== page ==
Exploring the Different Aspects of BRT
To achieve the performance and benefits of its more expensive rail counterpart while maintaining the flexibility of a bus service, BRT employs a number of key characteristics. However, these elements are customized by agencies to best meet the needs of the community.
Building on a service
The Massachusetts Bay Transportation Authority’s (MBTA) BRT is the Silver Line, with five different routes along two lines. Each route of the high-capacity bus line was built in a separate phase.
The latest line, the SL3-Chelsea, opened on April 21 of this year. The line provides more efficient service for riders headed to Chelsea, East Boston, Logan Airport, the Seaport District and to South Station by offering fewer stops and traveling in an exclusive bus lane in Chelsea to avoid traffic.
Construction of the $54.7 million SL3-Chelsea route began in 2015 and was managed by the Massachusetts Department of Transportation’s Highway Division and jointly funded by the MBTA and Mass DOT.
MBTA Manager of Transit Planning Scott Hamwey explained that two Silver Line routes started about 15 years ago and one of those, the Washington Street corridor, had a dedicated lane for a significant portion of the route.
“One critique as a result of the transit project was that the dedicated lanes were in places that there was not a lot of traffic,” he said. “The places where there was a lot more congestion, we weren’t able to have street space from the city in order to provide a faster service in those areas.”
Having areas with priority traffic was more expensive to implement, but they’re having more success now thanks to a dedicated bus lane pilot project.
“We have a dedicated bus lane piloted a year and a half ago in the city of Everett during rush hour. That was really successful and the city quickly committed to making it permanent.” He added, “We started to see a lot more opportunities for those kinds of services.”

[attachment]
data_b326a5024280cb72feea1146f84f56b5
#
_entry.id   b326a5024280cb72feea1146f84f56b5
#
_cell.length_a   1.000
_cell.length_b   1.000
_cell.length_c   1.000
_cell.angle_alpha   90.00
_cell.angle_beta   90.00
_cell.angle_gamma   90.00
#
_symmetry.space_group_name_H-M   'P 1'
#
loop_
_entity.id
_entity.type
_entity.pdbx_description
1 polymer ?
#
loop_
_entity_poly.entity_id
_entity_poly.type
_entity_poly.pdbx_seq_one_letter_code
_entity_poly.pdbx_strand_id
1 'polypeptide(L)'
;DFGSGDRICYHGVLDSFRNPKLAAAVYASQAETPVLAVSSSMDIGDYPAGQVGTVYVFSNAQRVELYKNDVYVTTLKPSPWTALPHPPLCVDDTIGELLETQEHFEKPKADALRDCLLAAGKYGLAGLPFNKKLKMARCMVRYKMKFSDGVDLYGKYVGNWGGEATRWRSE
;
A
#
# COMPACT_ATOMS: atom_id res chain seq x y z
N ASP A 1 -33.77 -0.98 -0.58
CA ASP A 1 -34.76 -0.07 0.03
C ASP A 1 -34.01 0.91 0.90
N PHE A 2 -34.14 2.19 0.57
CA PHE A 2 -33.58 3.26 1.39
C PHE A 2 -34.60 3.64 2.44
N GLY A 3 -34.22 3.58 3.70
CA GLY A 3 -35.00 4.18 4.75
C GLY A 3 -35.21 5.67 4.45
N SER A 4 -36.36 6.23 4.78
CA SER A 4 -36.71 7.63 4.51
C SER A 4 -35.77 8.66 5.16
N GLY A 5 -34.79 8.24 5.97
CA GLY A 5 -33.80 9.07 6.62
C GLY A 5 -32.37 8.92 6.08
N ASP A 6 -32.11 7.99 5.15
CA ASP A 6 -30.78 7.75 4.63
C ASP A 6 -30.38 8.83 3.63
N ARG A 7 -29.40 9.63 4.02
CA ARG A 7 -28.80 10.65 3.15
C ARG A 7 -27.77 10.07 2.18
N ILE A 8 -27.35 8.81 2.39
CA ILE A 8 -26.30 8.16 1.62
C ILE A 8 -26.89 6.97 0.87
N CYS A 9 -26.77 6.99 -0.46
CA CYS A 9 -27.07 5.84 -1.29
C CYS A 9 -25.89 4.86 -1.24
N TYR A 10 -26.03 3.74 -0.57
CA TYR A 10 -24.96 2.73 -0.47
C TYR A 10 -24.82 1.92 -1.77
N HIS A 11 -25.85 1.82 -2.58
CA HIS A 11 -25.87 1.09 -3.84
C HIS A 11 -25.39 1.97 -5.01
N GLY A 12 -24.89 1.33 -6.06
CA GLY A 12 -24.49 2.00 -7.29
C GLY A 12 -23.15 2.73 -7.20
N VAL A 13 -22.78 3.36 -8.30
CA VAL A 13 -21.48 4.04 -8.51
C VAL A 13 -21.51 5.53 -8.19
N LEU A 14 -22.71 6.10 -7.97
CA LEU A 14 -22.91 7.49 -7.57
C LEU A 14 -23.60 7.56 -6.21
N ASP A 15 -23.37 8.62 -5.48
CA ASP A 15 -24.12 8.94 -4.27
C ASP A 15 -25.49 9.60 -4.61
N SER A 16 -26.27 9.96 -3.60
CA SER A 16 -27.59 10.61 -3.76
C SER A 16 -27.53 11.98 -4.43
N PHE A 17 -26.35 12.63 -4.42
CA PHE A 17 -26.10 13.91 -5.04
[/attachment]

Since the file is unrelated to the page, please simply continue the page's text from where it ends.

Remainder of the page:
In Tulsa, Oklahoma, the Metropolitan Tulsa Transit Authority (Tulsa Transit) is currently in the process of creating its first BRT, Aero, a nod to Tulsa’s aerospace industry. The initial route will run along its current Peoria route, one of its highest ridership routes.
The current service along the Peoria corridor is a 30-minute, standard fixed-route service. By August 2019, they anticipate the new BRT service being up and running, bringing the ride to a15-minute headway.
“There were a lot of studies that went into that corridor,” said Liann Alfaro, Tulsa Transit planning and marketing director. “Since it was already one of our higher-frequency and higher-ridership routes, it looked like it might be the best corridor to look at to put in a new BRT system.”
She continued, “Also, after doing some studying and looking at it, there are quite a few people that live off that corridor and there are also jobs available along that corridor.
One in seven Tulsa residents live within a 10-minute walk of the corridor and one-fifth of the city’s jobs are within a 10-minute walk of Peoria Avenue.
“Tulsa is really trying to grow and be able to be able to become one of the cool cities. We’re looking at better ways to offer different modes of transportation.”
The vehicles operated on BRT routes come in a broad range, from conventional buses to specially designed vehicles utilizing advanced technologies. Agencies consider the size and capacity; door width, placement and quantity; emissions; branding; and any guidance enhancements.
With the initial Silver Line, the MBTA brought in new articulated vehicles and enhanced branding. The buses have more room, a smooth ride and additional space for luggage, as they serve the airport.